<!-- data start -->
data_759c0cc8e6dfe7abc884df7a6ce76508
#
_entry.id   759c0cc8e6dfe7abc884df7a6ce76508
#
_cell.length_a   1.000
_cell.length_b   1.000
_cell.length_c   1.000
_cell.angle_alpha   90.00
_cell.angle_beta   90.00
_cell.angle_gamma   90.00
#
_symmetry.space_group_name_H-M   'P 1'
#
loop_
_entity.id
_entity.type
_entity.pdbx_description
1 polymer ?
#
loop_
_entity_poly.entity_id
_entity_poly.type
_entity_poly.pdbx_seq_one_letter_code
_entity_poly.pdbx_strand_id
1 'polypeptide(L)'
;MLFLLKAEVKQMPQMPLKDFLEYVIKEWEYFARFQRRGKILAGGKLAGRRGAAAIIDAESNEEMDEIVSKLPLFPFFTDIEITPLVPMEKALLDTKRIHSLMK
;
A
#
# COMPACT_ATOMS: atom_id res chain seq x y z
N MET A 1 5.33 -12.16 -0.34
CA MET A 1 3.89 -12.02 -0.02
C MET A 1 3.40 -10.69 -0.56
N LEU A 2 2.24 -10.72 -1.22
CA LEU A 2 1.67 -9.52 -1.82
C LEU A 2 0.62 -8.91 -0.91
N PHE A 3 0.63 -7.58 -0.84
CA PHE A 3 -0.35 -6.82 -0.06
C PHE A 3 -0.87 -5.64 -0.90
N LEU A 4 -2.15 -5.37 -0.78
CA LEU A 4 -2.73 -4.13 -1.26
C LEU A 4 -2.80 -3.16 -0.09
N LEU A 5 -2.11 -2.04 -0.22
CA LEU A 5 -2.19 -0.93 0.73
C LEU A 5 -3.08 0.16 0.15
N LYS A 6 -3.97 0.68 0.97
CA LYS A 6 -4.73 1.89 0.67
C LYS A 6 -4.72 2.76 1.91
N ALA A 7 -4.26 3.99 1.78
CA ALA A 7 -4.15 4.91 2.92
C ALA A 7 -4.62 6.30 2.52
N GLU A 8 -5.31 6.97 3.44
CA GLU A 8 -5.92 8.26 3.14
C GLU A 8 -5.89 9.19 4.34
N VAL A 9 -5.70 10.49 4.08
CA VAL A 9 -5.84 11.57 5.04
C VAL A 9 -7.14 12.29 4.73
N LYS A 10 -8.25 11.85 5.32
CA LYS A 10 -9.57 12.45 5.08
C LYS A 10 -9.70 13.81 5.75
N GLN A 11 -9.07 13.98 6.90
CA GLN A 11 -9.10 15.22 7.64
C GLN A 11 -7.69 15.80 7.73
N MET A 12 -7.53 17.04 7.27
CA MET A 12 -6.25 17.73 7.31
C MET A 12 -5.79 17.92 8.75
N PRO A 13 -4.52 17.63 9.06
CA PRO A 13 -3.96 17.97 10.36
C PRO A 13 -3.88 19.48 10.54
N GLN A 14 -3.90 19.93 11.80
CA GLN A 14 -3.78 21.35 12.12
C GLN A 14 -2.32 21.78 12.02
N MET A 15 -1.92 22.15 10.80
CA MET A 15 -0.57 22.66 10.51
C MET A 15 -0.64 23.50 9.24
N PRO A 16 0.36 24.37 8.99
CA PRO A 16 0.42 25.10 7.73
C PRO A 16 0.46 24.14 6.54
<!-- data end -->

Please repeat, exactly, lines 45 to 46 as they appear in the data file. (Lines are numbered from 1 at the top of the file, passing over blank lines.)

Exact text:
C LEU A 5 -3.08 0.16 0.15
N LYS A 6 -3.97 0.68 0.97